- Alcohol is the world's most popular drug and has been a part of human culture for at least 9,000 years.
- Alcohol's effects on the brain range from temporarily limiting mental activity to sustained brain damage, depending on levels consumed and frequency of use.
- Understanding how alcohol affects your brain can help you determine what drinking habits are best for you.
If you want to know what makes a Canadian lynx a Canadian lynx a team of DNA sequencers has figured that out.
- A team at UMass Amherst recently sequenced the genome of the Canadian lynx.
- It's part of a project intending to sequence the genome of every vertebrate in the world.
- Conservationists interested in the Canadian lynx have a new tool to work with.
If you want to know what makes a Canadian lynx a Canadian lynx, I can now—as of this month—point you directly to the DNA of a Canadian lynx, and say, "That's what makes a lynx a lynx." The genome was sequenced by a team at UMass Amherst, and it's one of 15 animals whose genomes have been sequenced by the Vertebrate Genomes Project, whose stated goal is to sequence the genome of all 66,000 vertebrate species in the world.
Sequencing the genome of a particular species of an animal is important in terms of preserving genetic diversity. Future generations don't necessarily have to worry about our memory of the Canadian Lynx warping the way hearsay warped perception a long time ago.
Artwork: Guillaume le Clerc / Wikimedia Commons
13th-century fantastical depiction of an elephant.
It is easy to see how one can look at 66,000 genomic sequences stored away as being the analogous equivalent of the Svalbard Global Seed Vault. It is a potential tool for future conservationists.
But what are the practicalities of sequencing the genome of a lynx beyond engaging with broad bioethical questions? As the animal's habitat shrinks and Earth warms, the Canadian lynx is demonstrating less genetic diversity. Cross-breeding with bobcats in some portions of the lynx's habitat also represents a challenge to the lynx's genetic makeup. The two themselves are also linked: warming climates could drive Canadian lynxes to cross-breed with bobcats.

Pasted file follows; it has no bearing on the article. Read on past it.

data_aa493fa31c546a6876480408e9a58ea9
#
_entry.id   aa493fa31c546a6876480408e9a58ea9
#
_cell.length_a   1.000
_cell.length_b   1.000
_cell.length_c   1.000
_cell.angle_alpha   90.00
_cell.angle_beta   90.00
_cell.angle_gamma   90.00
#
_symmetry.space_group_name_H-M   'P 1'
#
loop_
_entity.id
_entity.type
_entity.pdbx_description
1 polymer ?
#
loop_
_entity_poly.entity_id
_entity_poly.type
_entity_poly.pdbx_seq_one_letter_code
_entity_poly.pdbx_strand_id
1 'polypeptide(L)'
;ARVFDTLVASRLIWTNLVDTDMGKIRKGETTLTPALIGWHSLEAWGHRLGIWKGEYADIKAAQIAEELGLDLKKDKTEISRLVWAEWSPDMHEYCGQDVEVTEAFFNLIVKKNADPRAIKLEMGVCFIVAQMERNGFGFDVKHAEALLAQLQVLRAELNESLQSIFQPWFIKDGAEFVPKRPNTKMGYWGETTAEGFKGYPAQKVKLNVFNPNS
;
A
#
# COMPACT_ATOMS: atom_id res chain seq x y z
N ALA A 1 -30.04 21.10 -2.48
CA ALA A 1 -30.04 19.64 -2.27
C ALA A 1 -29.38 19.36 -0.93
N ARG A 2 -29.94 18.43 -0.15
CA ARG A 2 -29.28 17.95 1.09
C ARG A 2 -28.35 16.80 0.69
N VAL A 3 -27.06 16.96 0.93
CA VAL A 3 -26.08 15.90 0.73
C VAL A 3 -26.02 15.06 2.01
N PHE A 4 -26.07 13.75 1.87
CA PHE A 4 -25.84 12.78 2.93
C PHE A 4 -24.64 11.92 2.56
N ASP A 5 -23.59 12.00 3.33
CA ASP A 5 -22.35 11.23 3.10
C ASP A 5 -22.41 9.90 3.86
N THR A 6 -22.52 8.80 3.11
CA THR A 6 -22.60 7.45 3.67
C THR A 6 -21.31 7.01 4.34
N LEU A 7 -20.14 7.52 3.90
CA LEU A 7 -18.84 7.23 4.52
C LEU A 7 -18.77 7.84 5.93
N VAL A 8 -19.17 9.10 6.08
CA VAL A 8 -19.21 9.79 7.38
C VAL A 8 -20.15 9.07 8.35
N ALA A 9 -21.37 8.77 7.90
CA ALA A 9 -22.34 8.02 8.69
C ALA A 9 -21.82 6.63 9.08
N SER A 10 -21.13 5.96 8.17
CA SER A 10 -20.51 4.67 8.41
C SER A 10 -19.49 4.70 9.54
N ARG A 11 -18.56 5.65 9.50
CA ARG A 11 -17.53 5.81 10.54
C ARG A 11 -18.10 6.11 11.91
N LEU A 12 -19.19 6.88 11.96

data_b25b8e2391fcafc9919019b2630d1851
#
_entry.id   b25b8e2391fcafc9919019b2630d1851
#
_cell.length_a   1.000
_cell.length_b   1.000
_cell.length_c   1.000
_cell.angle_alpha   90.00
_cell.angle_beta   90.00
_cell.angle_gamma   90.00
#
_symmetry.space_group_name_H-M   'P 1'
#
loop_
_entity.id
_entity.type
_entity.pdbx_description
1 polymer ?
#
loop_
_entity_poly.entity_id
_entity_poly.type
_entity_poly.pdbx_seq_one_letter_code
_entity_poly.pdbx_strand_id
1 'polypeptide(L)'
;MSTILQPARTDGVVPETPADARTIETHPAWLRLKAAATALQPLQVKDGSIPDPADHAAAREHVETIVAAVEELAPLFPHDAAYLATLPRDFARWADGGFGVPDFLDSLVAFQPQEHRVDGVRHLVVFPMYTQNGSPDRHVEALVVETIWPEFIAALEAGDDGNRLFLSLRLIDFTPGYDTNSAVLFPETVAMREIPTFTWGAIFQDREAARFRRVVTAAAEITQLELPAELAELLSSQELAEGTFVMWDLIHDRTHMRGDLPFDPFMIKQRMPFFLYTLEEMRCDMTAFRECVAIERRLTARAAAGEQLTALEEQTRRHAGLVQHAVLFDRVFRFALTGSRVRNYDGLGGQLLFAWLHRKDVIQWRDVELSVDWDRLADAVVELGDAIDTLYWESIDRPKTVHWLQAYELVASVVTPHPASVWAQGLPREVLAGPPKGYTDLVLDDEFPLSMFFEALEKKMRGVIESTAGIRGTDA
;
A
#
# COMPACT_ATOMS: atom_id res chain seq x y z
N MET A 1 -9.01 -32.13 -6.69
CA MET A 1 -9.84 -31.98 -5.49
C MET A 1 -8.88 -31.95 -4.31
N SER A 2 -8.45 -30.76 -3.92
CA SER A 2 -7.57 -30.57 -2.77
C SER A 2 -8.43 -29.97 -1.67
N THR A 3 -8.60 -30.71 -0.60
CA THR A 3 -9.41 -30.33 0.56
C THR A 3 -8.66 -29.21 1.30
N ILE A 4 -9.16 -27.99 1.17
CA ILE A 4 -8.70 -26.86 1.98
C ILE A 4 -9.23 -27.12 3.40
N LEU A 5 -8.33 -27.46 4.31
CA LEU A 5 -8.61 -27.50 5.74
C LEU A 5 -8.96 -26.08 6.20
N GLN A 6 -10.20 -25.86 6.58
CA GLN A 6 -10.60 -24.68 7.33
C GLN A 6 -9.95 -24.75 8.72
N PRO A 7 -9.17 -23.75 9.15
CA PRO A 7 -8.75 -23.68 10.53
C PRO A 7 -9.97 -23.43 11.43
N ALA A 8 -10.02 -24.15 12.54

John Organ, chief of the U.S. Geological Survey's Cooperative Fish and Wildlife units, said to MassLive that the results of the sequencing "can help us look at land conservation strategies to help maintain lynx on the landscape."
What does DNA have to do with land conservation strategies? Consider the fact that the food found in a landscape, the toxins found in a landscape, or the exposure to drugs can have an impact on genetic activity. That potential change can be transmitted down the generative line. If you know exactly how a lynx's DNA is impacted by something, then the environment they occupy can be fine-tuned to meet the needs of the lynx and any other creature that happens to inhabit that particular portion of the earth.
Given that the Trump administration is considering withdrawing protection for the Canadian lynx, a move that caught scientists by surprise, it is worth having as much information on hand as possible for those who have an interest in preserving the health of this creature—all the way down to the building blocks of a lynx's life.
The exploding popularity of the keto diet puts a less used veggie into the spotlight.
- The cauliflower is a vegetable of choice if you're on the keto diet.
- The plant is low in carbs and can replace potatoes, rice and pasta.
- It can be eaten both raw and cooked for different benefits.